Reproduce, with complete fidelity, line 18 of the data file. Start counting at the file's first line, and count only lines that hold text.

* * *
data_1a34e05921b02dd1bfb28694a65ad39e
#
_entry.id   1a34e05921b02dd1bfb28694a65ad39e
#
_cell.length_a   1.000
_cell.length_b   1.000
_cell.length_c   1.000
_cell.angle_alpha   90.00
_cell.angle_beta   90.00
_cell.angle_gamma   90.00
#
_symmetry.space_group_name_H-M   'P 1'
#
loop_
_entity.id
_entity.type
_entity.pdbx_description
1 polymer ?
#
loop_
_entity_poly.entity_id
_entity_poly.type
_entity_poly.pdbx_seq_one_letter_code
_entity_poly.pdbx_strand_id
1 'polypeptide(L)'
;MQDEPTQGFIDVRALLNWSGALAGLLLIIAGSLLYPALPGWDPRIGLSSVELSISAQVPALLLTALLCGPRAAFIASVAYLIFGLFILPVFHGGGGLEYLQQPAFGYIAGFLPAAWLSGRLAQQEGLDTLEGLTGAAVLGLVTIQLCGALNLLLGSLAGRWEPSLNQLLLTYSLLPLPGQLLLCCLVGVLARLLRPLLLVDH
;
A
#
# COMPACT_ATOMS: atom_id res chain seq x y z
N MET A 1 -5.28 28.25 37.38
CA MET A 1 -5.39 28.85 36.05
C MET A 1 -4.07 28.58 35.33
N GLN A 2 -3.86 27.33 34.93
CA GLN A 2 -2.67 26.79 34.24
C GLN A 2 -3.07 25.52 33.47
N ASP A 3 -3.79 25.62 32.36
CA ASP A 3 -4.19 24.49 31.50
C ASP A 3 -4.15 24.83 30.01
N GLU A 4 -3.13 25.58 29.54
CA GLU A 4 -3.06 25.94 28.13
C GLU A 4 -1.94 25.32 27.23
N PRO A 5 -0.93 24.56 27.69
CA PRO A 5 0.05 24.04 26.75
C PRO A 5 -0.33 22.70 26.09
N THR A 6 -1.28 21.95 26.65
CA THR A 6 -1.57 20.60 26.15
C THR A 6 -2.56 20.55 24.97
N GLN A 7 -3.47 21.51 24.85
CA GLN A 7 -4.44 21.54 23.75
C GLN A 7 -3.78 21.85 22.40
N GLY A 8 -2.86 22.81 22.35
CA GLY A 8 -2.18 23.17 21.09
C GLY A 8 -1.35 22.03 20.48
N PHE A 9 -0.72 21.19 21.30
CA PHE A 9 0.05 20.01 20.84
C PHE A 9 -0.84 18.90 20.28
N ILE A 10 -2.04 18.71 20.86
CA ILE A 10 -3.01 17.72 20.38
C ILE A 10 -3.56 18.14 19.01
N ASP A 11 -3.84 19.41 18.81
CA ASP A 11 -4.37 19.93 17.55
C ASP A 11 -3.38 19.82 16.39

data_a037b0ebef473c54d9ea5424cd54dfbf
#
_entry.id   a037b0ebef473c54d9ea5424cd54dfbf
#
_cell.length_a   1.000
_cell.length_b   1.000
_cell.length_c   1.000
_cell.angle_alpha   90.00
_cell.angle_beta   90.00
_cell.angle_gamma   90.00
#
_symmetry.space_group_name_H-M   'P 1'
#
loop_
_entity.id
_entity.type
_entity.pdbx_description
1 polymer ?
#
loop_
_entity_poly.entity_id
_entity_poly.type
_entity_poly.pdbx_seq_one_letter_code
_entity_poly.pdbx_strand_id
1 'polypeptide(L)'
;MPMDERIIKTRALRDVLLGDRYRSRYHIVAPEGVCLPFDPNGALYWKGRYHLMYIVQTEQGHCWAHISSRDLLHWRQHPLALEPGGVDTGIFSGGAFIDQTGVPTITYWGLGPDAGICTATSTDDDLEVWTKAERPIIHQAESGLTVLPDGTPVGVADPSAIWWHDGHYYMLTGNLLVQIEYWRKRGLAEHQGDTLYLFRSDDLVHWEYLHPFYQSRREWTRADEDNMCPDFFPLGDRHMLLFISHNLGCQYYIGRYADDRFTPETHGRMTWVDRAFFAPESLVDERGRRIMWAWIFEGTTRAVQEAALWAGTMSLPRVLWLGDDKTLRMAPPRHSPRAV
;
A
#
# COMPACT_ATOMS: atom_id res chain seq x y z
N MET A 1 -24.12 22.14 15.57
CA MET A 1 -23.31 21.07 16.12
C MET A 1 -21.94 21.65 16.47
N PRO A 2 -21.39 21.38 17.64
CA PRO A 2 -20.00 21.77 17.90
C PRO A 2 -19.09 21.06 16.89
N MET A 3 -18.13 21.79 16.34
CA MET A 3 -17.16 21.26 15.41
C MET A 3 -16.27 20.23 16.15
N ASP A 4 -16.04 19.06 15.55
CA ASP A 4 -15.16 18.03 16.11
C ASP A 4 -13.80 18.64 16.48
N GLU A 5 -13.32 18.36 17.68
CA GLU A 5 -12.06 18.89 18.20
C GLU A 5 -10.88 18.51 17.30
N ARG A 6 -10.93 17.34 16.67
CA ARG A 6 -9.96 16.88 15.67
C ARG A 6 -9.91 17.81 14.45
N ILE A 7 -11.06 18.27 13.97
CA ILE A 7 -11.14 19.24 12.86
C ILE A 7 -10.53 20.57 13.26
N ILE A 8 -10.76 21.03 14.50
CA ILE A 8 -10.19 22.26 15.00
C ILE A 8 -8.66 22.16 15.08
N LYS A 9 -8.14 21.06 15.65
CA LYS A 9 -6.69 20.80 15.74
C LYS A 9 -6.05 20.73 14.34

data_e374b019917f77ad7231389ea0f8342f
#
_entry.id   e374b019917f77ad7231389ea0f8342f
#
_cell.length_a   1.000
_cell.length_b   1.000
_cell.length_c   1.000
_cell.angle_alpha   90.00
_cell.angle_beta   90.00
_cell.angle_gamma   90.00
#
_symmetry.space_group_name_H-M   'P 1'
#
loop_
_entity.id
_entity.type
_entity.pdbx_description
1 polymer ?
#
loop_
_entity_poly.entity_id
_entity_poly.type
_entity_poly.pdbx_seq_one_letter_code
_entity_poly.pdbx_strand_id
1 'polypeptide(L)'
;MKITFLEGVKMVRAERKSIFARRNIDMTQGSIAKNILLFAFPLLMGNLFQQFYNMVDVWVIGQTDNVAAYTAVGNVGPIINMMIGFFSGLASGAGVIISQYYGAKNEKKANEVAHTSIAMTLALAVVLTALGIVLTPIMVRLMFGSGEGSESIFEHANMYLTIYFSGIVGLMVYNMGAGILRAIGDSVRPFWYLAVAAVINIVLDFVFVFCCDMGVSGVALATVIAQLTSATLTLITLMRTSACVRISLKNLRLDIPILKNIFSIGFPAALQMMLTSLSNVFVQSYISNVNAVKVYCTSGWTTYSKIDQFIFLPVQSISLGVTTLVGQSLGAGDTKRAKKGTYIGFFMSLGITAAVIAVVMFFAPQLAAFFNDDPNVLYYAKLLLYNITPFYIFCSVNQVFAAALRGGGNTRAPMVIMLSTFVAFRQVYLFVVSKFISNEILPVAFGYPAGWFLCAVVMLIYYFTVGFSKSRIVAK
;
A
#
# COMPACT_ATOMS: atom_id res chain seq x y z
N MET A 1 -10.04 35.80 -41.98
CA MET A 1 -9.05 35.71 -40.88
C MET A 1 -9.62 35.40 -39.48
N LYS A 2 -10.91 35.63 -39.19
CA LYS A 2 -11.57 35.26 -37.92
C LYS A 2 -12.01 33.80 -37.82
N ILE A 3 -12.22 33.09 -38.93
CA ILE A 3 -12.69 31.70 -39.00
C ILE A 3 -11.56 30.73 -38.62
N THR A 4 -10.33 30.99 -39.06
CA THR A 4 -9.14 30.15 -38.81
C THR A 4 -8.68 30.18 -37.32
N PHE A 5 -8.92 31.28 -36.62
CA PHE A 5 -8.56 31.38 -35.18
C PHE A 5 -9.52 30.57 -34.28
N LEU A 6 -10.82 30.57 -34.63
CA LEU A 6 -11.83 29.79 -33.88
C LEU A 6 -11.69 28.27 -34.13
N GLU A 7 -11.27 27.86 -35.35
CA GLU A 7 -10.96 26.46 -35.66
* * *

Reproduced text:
1 polymer ?